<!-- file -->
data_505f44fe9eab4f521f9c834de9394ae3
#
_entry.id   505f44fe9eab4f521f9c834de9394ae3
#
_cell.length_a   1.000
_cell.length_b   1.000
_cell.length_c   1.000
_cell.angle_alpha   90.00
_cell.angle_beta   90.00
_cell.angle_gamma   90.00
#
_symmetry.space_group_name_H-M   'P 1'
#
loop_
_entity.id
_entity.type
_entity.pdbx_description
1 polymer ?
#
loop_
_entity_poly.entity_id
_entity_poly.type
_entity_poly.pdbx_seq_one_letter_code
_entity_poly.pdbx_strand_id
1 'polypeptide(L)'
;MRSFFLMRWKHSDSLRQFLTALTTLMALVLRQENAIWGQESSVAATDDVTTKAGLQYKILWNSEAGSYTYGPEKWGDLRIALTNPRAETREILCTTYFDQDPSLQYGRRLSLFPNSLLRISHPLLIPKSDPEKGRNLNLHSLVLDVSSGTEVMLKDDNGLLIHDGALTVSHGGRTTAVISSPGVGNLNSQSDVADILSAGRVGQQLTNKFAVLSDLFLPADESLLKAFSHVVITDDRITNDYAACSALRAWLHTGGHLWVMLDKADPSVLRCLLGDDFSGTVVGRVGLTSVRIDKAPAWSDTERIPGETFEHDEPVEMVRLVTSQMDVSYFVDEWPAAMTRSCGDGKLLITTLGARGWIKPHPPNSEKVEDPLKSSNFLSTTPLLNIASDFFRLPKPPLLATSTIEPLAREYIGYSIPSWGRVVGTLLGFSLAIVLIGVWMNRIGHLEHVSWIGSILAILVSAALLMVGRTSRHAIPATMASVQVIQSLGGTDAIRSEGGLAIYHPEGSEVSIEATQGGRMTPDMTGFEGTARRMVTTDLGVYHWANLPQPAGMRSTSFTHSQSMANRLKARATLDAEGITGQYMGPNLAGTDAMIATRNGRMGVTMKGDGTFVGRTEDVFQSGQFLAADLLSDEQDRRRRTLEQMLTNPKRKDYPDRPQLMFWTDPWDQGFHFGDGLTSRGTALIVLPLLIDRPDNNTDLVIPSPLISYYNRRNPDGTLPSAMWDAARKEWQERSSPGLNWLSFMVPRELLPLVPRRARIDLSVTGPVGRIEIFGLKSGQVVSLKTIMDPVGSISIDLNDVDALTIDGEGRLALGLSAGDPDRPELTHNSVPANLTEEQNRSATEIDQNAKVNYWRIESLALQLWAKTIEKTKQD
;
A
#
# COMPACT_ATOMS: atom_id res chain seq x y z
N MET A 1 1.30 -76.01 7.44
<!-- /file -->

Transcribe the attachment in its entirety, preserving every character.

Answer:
data_505f44fe9eab4f521f9c834de9394ae3
#
_entry.id   505f44fe9eab4f521f9c834de9394ae3
#
_cell.length_a   1.000
_cell.length_b   1.000
_cell.length_c   1.000
_cell.angle_alpha   90.00
_cell.angle_beta   90.00
_cell.angle_gamma   90.00
#
_symmetry.space_group_name_H-M   'P 1'
#
loop_
_entity.id
_entity.type
_entity.pdbx_description
1 polymer ?
#
loop_
_entity_poly.entity_id
_entity_poly.type
_entity_poly.pdbx_seq_one_letter_code
_entity_poly.pdbx_strand_id
1 'polypeptide(L)'
;MRSFFLMRWKHSDSLRQFLTALTTLMALVLRQENAIWGQESSVAATDDVTTKAGLQYKILWNSEAGSYTYGPEKWGDLRIALTNPRAETREILCTTYFDQDPSLQYGRRLSLFPNSLLRISHPLLIPKSDPEKGRNLNLHSLVLDVSSGTEVMLKDDNGLLIHDGALTVSHGGRTTAVISSPGVGNLNSQSDVADILSAGRVGQQLTNKFAVLSDLFLPADESLLKAFSHVVITDDRITNDYAACSALRAWLHTGGHLWVMLDKADPSVLRCLLGDDFSGTVVGRVGLTSVRIDKAPAWSDTERIPGETFEHDEPVEMVRLVTSQMDVSYFVDEWPAAMTRSCGDGKLLITTLGARGWIKPHPPNSEKVEDPLKSSNFLSTTPLLNIASDFFRLPKPPLLATSTIEPLAREYIGYSIPSWGRVVGTLLGFSLAIVLIGVWMNRIGHLEHVSWIGSILAILVSAALLMVGRTSRHAIPATMASVQVIQSLGGTDAIRSEGGLAIYHPEGSEVSIEATQGGRMTPDMTGFEGTARRMVTTDLGVYHWANLPQPAGMRSTSFTHSQSMANRLKARATLDAEGITGQYMGPNLAGTDAMIATRNGRMGVTMKGDGTFVGRTEDVFQSGQFLAADLLSDEQDRRRRTLEQMLTNPKRKDYPDRPQLMFWTDPWDQGFHFGDGLTSRGTALIVLPLLIDRPDNNTDLVIPSPLISYYNRRNPDGTLPSAMWDAARKEWQERSSPGLNWLSFMVPRELLPLVPRRARIDLSVTGPVGRIEIFGLKSGQVVSLKTIMDPVGSISIDLNDVDALTIDGEGRLALGLSAGDPDRPELTHNSVPANLTEEQNRSATEIDQNAKVNYWRIESLALQLWAKTIEKTKQD
;
A
#
# COMPACT_ATOMS: atom_id res chain seq x y z
N MET A 1 1.30 -76.01 7.44